Davis: Because in ’82 they were successful in permanently opening the Highway Trust Fund to mass transit, but that actually kind of reinforced transit’s separation from housing, once they had that separate stovepipe. The Appropriations Committees, when the Democrats took back over in ’07, they rearranged the Appropriations subcommittees so that Transportation and Housing were in the same appropriations bill, hoping that that would promote coordination. Then the Republicans took over and put the knife in that.
Pisarski: I haven’t seen much of that coordination. The only reason I might disagree with [Sec. Boyd] is that HUD has been such a weak sister over the years, it might be that UMTA might have invigorated it some, but they have been undistinguished, shall we say, in their work.
Sec. Boyd: Yeah, that’s too bad.
Mark Boyd: I don’t know how this relates to that, but Dad, with his experience at the state level…and then knowing Congressmen and Senators, when he came to DC was very aware of how important staff are in getting things done, both staff at the agencies and staff on the Hill. And so my understanding was that Dad was very interested in respecting and engaging the ideas and the capacities of the staff of all the Congressmen and Senators. And so, consequently, he had a really good relationship with the Hill, not only because he is a smart guy and very nice but because I think he also understood how the system worked. And he was talking about how LBJ, in the Cabinet, would say “So-and-so needs some help on the Hill,” and I think you said at one point there were only about two of you in the Cabinet who actually knew how to deal with people on the Hill. Because a lot of them would come in and they had been appointed from some place else and they thought, “I’ll go see the Senator.”
Pisarski: You’d better talk to the staff.
Davis: Go see the appropriations clerk.
Mark Boyd: And so Dad built those relationships, and I think HUD and some of these others never had that history of building relationships.
Sec. Boyd: I’ve forgotten the name of the Secretary of HUD, a really nice man.
Mark Boyd: Was it Bob Weaver?
Sec. Boyd: Yeah. And nobody gave him any help. He was an educator. He was in a strange world, and nobody gave him any help. We were at Cabinet meetings, and Weaver was having some problems, and [LBJ said] “I want every one of you fellows to help him,” and [Agriculture Secretary Orville Freeman] and I had spent a lot of time working with the Hill, and we’d all say, “yes sir, Mister President” and know damn well we were lying, because not any of us were gonna spend any of our money…
Mark Boyd: Your capital…
Sec. Boyd: Yeah, Weaver was there, naked…
Pisarski: What do you think of the state of transportation today, particularly in terms of the recognition of its value in the economy and society? You read the aspirations in the early work and you can see that we haven’t gotten all that recognition still.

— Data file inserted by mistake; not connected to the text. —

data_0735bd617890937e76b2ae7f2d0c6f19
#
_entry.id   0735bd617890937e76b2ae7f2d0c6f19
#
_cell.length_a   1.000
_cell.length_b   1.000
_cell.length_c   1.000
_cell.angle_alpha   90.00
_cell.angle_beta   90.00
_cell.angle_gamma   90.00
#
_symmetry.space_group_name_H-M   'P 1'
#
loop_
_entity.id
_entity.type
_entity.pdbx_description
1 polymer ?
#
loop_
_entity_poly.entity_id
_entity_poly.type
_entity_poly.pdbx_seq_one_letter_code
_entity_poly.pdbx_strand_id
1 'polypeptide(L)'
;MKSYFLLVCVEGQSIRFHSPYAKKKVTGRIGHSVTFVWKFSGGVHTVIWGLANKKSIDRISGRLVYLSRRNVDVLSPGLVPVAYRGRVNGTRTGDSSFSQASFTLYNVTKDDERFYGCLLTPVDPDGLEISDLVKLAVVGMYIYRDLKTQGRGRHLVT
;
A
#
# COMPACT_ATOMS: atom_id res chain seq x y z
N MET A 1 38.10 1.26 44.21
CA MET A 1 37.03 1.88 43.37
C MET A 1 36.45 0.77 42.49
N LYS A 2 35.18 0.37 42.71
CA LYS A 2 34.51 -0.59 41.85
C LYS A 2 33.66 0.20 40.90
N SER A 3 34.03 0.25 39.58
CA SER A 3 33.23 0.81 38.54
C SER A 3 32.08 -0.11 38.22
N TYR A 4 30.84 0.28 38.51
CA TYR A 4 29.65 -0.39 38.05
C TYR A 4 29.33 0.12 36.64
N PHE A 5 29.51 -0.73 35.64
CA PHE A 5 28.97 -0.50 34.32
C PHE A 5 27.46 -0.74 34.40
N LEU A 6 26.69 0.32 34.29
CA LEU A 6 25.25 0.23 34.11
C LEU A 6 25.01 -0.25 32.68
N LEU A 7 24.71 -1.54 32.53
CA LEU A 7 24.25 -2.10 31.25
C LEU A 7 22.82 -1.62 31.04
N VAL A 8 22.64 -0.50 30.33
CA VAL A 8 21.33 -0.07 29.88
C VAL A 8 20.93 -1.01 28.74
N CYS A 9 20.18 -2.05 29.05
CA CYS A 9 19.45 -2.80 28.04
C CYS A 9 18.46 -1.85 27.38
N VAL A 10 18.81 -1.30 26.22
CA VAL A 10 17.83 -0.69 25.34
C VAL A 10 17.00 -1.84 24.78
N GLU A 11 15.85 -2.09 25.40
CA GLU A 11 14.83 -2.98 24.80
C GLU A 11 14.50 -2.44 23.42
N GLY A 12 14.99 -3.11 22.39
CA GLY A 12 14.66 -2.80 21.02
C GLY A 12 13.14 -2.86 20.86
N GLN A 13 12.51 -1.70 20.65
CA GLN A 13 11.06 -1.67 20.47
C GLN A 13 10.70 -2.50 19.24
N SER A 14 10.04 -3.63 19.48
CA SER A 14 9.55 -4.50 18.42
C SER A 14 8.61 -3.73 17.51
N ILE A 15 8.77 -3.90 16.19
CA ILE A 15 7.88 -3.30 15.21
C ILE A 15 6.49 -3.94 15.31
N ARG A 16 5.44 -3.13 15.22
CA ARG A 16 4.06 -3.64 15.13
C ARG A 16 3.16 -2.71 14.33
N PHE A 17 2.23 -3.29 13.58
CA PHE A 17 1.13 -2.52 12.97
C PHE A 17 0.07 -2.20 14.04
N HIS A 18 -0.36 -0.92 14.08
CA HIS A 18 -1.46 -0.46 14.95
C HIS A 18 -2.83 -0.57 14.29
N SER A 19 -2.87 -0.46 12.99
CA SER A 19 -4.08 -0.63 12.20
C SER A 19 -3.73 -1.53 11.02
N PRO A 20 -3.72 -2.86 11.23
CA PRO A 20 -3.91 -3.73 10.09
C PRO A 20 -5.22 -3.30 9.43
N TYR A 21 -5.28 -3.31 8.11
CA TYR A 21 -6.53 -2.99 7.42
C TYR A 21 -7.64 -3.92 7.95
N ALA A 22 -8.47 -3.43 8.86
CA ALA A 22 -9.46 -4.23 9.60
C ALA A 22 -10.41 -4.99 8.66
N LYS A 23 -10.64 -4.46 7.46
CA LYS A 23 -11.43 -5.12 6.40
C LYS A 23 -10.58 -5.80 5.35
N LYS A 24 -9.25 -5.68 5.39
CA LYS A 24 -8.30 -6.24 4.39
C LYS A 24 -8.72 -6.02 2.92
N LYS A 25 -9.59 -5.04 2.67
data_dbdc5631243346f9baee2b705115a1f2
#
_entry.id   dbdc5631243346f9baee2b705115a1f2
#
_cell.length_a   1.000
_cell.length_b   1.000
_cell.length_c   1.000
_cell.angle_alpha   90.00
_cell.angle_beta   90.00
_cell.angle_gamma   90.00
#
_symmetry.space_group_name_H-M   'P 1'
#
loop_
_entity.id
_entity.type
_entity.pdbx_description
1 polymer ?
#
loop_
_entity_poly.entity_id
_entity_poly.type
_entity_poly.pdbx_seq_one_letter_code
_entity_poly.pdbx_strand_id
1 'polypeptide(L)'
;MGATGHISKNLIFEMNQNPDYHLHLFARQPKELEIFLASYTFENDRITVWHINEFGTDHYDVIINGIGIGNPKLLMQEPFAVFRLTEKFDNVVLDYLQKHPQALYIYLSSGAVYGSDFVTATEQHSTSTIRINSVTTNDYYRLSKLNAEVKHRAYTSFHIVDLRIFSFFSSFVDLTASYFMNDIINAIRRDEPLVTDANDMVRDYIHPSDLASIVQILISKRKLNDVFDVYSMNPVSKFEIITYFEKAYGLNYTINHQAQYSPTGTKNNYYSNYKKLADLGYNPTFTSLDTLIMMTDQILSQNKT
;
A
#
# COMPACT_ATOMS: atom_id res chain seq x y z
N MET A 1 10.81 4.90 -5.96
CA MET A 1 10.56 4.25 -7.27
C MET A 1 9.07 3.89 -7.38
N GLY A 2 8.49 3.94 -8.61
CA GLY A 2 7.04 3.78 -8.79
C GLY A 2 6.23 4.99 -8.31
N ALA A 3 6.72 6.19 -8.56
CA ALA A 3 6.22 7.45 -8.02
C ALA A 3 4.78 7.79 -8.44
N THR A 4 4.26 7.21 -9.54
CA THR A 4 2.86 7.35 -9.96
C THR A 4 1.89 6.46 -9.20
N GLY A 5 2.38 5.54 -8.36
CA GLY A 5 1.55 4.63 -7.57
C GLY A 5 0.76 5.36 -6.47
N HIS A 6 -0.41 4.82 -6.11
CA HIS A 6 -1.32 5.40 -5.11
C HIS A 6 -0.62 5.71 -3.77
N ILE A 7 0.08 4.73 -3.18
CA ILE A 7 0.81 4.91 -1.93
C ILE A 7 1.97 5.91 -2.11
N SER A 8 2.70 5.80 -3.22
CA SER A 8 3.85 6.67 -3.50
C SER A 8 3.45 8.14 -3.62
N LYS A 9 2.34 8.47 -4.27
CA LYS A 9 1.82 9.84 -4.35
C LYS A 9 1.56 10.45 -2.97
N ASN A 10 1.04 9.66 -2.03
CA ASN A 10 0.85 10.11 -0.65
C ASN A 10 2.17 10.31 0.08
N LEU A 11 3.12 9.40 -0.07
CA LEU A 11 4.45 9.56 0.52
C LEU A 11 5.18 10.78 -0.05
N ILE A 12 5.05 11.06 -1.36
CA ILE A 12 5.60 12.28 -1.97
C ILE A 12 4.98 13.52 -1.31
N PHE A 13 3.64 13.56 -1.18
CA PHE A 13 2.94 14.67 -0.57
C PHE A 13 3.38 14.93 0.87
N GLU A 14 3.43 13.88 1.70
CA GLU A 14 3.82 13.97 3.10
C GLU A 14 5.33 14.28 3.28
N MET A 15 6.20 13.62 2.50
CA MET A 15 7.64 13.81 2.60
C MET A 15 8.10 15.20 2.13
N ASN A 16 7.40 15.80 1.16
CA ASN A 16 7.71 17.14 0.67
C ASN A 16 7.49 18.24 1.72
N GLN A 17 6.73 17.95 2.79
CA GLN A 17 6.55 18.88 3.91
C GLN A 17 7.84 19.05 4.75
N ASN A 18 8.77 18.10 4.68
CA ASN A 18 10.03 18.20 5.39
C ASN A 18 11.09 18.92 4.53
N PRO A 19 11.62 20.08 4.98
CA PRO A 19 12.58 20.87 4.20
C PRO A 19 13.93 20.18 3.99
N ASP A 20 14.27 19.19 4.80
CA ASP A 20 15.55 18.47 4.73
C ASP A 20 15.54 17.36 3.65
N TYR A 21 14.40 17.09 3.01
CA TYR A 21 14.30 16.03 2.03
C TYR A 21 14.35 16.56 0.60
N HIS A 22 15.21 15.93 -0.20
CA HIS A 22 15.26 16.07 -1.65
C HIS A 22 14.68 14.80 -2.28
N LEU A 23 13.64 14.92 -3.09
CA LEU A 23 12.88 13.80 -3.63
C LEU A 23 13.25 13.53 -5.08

Sec. Boyd: No, we haven’t. I doubt that it will. It’s sort of there, and it’s supposed to be there, it out to be there.
Pisarski: Sort of like running water, it doesn’t bother you until you turn the tap and nothing comes out.
[There follows a discussion of the upcoming 50th anniversary kickoff event at DOT and the retrospective look-back at what the hopes and intentions for DOT were in 1966.]
Sec. Boyd: Basically, I’d say that the one figure that we around us a DOT at that time was that DOT represents 20 percent of the economy. What should be done to make it more feasible, more workable. But the overriding thing had to be safety. Absolutely, safety.
Davis: A strong second, though, from that article that you wrote in 1966 for our publication, you were talking about the things that only a Department could accomplish, and SST was over here, that obviously was a mixed bag, but you saw containerization was going to change everything.
Sec. Boyd: That was fantastic.
Davis: Containerization was maybe the most important transportation development of the 20th century, and how it took a Department looking across modes to deal with that, I think that was a very foresighted thing.
Sec. Boyd: Looking now, at a railroad train, the small number of boxcars [versus flatbed cars to hold ocean shipping containers]. I am just flabbergasted when I look at those things…
[Ed. Note: Secretary Boyd did not bring it up during our conversation, but several other people emailed us after part one of the interview to remind us of a story that comes with a helpful audio aid. President Johnson signed the bill creating DOT into law in a White House ceremony at 1:25 p.m. on Saturday, October 15, 1966. That morning, an article had appeared in the New York Times indicating that White House domestic policy czar Joseph Califano, Jr. would be named the first U.S. Secretary of Transportation and that Boyd would leave government service and return to a law practice. Six hours and forty minutes after the DOT bill was signed into law, Boyd returned the President’s call to discuss the Times article and the SecDOT job. The recording of that conversation is here. (Note that Boyd politely refuses to identify to Johnson which of his staff had been talking to him out of school.)]
If you are interested on the creation of the U.S. Department of Transportation, check out our extensive collection of original documents on the subject from the LBJ Library and the archives of Congress on our Documentary History of the Creation of the Department of Transportation webpage. (We just linked a bunch of oral history interviews from the Library, including a four-part session with Sec. Boyd recorded in 1968 and 1969.)